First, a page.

A very strange year.
Lots of free time (too much free time) spent online.
Not all frivolous — I did commit to finding out more about online teaching, and was struck by the emphasis that educators (those delivering the online courses I took, at least) placed on how people learn. Which highlighted for me just how important it is for teaching (and coaching) to adapt to support learning, both online and face-to-face.
Obvious, perhaps. But how often do we consider the learner’s experience of learning when planning and delivering a session? Yes, it has to be Fun and Engaging, Challenging, perhaps. Purposeful. Active. Safe.
But do we ever stop to think about what we are really doing when we coach? Or how athlete’s actually learn?
In 2020, I published 12 posts categorised under “pedagogy” (a category I have stretched to cover any post which discusses how we coach: theory, practice & philosophy).
The journey started pre-lockdown, in early March, with ECB Activator Tutor Training, and my first introduction to the philosophy underlying the Create Development approach to delivering engaging PE activities.
The iCoachKids MOOC Coaching on the Ground: Planning, Doing & Reviewing challenged my use of the coaching toolkit.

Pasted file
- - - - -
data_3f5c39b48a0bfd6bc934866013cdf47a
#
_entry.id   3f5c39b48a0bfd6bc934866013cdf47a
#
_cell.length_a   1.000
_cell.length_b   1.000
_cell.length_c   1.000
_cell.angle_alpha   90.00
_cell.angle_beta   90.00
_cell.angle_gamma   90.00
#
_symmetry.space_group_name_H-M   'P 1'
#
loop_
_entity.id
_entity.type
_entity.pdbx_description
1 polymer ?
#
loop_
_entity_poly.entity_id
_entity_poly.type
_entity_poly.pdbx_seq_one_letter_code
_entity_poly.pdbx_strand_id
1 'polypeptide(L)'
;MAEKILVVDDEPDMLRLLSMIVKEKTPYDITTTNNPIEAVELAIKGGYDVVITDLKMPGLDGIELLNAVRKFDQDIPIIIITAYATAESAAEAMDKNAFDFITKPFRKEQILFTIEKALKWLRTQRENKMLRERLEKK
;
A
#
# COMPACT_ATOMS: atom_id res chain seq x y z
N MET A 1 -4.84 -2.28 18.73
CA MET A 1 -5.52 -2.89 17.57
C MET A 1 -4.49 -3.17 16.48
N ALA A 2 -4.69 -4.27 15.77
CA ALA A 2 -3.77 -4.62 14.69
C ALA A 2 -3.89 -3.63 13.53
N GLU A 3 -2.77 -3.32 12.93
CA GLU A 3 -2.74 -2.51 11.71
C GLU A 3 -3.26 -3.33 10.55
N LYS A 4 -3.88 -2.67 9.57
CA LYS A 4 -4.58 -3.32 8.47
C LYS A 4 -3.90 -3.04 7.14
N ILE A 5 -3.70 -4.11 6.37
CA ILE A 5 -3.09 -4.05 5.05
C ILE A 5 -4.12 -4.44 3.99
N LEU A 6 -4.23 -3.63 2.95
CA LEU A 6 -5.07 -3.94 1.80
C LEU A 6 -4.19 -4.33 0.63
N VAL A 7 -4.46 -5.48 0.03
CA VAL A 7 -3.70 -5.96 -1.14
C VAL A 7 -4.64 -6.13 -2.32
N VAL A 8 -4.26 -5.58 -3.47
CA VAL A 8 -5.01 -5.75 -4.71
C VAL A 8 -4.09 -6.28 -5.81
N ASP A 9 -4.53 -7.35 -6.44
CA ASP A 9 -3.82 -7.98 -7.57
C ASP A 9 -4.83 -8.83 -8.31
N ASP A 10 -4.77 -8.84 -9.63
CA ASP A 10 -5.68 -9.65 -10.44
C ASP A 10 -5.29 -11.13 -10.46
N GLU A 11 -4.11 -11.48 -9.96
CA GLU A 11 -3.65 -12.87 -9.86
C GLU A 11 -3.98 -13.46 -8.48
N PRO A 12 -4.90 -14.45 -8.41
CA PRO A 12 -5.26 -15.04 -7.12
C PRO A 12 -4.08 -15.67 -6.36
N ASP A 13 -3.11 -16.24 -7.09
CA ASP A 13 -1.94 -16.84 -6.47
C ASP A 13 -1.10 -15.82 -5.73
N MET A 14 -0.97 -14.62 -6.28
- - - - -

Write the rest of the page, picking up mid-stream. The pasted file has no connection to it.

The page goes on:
Both the iCoachKids MOOC and a series of (online) courses on how to deliver online education (designed for teachers sent home from school in early lockdown and told to switch to remote teaching) highlighted the need for teachers and coaches to modify their practice to accommodate how people learn. Perhaps most enlightening was an introduction to Diana Laurillard’s “conversational framework” to facilitate learning i.e. a dialogue between teacher and student, between coach and player, subject and learner.
The next unexpected digression was into the works of Alfred North Whitehead — in a series of lectures delivered shortly after the First World War, Whitehead formulated an ideal curriculum as developing through stages of romance, precision and generalisation, which fitted perfectly with the concept of matching coaching to how athletes learn — they get excited by “the game” (whatever it might be), try to learn a new skill, then find ways to apply that skill in competition.
Another (apparent) digression — Mosston’s Spectrum of Teaching Styles presents the teacher or coach with a range of teaching options, to be selected based on the needs of the learner — how best to teach them?
Another example of putting the learner at the centre of learning was encapsulated by Barak Rosenshine’s concept of learner Rehearsal — the Educator (teacher or coach) provides a model solution, then facilitates extensive practice (or rehearsal), both supervised and independent. Not so far from Whitehead’s Precision-Generalisation (but lacking any Romance).
An unexpected and challenging diversion from actual coaching, but one that I expect to colour my coaching in the future (when I finally get back to coaching, that is).
It has become something of a lockdown obsession — what are we really doing when we are coaching?
The next question might prove to be more important — what are the learners doing when I am coaching?
Could be 2021’s obsession.